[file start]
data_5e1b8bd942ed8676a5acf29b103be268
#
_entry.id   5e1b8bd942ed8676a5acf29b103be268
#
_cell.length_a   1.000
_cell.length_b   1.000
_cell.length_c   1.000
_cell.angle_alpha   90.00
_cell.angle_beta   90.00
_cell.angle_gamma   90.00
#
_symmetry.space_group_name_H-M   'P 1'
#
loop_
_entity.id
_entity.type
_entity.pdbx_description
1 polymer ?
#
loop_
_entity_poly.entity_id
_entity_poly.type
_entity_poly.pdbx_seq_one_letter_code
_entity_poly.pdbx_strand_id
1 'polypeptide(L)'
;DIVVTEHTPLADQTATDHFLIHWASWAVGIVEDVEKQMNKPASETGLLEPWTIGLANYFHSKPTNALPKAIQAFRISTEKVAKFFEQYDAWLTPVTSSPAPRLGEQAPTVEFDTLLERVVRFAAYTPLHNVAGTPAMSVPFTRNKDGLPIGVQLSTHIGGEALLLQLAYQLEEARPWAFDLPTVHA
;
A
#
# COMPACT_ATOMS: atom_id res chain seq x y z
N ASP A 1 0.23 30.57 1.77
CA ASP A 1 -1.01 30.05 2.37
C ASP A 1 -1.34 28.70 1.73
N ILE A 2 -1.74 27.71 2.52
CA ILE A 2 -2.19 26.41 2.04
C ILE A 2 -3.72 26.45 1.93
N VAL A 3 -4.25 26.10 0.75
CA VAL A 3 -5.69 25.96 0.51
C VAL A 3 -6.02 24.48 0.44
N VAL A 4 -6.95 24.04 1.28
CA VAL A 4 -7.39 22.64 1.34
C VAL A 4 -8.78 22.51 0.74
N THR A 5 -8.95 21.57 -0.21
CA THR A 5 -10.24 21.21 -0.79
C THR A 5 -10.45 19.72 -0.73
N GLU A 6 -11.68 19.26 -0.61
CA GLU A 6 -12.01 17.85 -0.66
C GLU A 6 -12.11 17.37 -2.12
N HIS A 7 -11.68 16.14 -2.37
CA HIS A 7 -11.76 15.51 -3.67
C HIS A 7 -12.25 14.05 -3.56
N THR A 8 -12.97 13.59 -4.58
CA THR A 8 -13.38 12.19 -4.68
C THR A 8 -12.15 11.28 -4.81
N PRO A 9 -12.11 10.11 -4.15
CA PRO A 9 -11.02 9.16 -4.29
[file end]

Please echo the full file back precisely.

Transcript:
data_5e1b8bd942ed8676a5acf29b103be268
#
_entry.id   5e1b8bd942ed8676a5acf29b103be268
#
_cell.length_a   1.000
_cell.length_b   1.000
_cell.length_c   1.000
_cell.angle_alpha   90.00
_cell.angle_beta   90.00
_cell.angle_gamma   90.00
#
_symmetry.space_group_name_H-M   'P 1'
#
loop_
_entity.id
_entity.type
_entity.pdbx_description
1 polymer ?
#
loop_
_entity_poly.entity_id
_entity_poly.type
_entity_poly.pdbx_seq_one_letter_code
_entity_poly.pdbx_strand_id
1 'polypeptide(L)'
;DIVVTEHTPLADQTATDHFLIHWASWAVGIVEDVEKQMNKPASETGLLEPWTIGLANYFHSKPTNALPKAIQAFRISTEKVAKFFEQYDAWLTPVTSSPAPRLGEQAPTVEFDTLLERVVRFAAYTPLHNVAGTPAMSVPFTRNKDGLPIGVQLSTHIGGEALLLQLAYQLEEARPWAFDLPTVHA
;
A
#
# COMPACT_ATOMS: atom_id res chain seq x y z
N ASP A 1 0.23 30.57 1.77
CA ASP A 1 -1.01 30.05 2.37
C ASP A 1 -1.34 28.70 1.73
N ILE A 2 -1.74 27.71 2.52
CA ILE A 2 -2.19 26.41 2.04
C ILE A 2 -3.72 26.45 1.93
N VAL A 3 -4.25 26.10 0.75
CA VAL A 3 -5.69 25.96 0.51
C VAL A 3 -6.02 24.48 0.44
N VAL A 4 -6.95 24.04 1.28
CA VAL A 4 -7.39 22.64 1.34
C VAL A 4 -8.78 22.51 0.74
N THR A 5 -8.95 21.57 -0.21
CA THR A 5 -10.24 21.21 -0.79
C THR A 5 -10.45 19.72 -0.73
N GLU A 6 -11.68 19.26 -0.61
CA GLU A 6 -12.01 17.85 -0.66
C GLU A 6 -12.11 17.37 -2.12
N HIS A 7 -11.68 16.14 -2.37
CA HIS A 7 -11.76 15.51 -3.67
C HIS A 7 -12.25 14.05 -3.56
N THR A 8 -12.97 13.59 -4.58
CA THR A 8 -13.38 12.19 -4.68
C THR A 8 -12.15 11.28 -4.81
N PRO A 9 -12.11 10.11 -4.15
CA PRO A 9 -11.02 9.16 -4.29